The official plan and master plans are reviewed every five years.  The last review was approved by City Council on November 26, 2013.  Many issues and solutions were examined and as part of the review:

Build In, Not Out

Ottawa is made up of both urban and rural land.  Urban land includes all the land surrounded by the Greenbelt plus all the land in suburbs in Kanata, Barrhaven and Orléans. The City provides transit, roads, and water and wastewater services within the urban area to support new communities and economic development.

An aerial shot of the City of Ottawa downtown
The Urban Boundary separates urban land from rural land in the Official Plan.  A key planning goal of the City is to grow in a way that minimizes the need to expand the urban boundary by making the best use of the urban land we already have. Compact housing has been increased in new neighbourhoods through  the variety of units and available housing choices. Throughout the city, more jobs and housing are encouraged in existing areas in a way that protects the character of established neighbourhoods. This concept is referred to as intensification.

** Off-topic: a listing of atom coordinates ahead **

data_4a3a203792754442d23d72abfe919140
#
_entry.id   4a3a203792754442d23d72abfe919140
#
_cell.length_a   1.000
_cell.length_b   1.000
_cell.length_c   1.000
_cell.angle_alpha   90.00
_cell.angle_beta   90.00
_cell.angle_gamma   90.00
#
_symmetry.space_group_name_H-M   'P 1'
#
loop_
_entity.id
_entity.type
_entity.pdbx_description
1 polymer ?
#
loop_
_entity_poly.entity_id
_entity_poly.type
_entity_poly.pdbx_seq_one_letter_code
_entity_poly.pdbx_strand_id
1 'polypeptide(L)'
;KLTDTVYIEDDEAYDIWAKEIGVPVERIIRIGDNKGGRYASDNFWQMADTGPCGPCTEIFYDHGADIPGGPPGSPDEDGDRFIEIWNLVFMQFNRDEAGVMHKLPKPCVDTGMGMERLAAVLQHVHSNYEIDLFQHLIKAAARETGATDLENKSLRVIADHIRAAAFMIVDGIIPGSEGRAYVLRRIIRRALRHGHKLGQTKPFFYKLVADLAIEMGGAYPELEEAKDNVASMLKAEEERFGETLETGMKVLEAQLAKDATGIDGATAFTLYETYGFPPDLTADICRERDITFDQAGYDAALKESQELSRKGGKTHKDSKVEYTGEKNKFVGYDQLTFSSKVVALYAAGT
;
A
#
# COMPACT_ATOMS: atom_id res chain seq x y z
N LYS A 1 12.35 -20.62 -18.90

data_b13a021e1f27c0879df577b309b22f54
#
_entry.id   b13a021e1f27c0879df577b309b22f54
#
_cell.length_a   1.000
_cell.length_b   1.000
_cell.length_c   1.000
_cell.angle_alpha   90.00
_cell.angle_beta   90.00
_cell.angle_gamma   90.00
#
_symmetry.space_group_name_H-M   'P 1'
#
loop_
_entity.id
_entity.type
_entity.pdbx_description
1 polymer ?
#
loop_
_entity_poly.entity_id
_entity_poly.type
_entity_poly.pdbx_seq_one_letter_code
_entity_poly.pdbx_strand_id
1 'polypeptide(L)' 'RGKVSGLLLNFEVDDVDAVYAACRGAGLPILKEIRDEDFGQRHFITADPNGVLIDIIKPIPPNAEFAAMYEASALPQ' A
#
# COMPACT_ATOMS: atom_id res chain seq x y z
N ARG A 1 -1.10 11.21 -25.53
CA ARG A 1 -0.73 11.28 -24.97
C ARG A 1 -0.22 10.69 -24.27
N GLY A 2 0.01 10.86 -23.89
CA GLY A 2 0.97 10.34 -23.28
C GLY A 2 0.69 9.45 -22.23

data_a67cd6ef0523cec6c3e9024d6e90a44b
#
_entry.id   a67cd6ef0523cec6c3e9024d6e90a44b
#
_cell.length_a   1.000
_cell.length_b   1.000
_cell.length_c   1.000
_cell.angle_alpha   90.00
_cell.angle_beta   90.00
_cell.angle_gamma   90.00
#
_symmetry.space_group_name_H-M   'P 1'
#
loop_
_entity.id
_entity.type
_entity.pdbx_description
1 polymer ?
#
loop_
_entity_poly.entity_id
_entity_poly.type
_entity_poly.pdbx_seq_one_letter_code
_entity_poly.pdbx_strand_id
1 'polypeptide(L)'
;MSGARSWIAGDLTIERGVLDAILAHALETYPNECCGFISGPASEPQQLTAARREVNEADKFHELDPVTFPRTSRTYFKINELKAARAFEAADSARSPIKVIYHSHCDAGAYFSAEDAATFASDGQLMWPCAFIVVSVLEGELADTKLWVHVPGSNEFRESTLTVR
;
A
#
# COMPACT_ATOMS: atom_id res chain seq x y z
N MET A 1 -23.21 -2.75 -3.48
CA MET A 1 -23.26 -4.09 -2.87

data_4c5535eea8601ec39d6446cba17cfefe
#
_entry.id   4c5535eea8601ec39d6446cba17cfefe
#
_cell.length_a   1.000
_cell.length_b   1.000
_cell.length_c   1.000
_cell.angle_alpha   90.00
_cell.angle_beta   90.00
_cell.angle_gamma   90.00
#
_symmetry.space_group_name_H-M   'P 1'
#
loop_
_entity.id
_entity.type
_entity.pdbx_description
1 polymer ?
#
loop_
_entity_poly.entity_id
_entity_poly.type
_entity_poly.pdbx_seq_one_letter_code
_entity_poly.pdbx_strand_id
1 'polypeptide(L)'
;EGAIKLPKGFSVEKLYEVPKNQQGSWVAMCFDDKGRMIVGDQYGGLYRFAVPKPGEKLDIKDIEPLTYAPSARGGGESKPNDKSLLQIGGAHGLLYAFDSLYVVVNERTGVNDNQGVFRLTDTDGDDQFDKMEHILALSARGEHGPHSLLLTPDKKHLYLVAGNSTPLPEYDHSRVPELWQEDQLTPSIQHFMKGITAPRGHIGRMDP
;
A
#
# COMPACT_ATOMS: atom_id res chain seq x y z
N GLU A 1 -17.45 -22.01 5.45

Why is it important to build within the urban boundary?

  • Building within the boundary is more affordable than expanding it because it uses the infrastructure we already have paid for and reduces the need for expensive new infrastructure
  • New development creates exciting new communities around the rapid transit system and rejuvenates aging shopping and residential areas—a plus for residents and the economy
  • Walking, cycling and transit are easier in a compact city
  • A compact city supports walking, cycling and transit and uses less energy, land and resources

Protect the Countryside

Ninety per cent of the land area in the City of Ottawa is rural. It is home to dozens of communities and contains a wealth of mineral resources, agricultural land, extensive forests and wetlands:

A farm in rural Ottawa

  • Villages - There are 26 villages in rural Ottawa, each with a unique character and history
  • Country lots - Country lots in the rural area outside the villages range from large, well-treed holdings to subdivisions of large lots similar to suburban developments
  • Agricultural lands - These lands are farmed for food and resources to the benefit of Ottawa’s residents and for export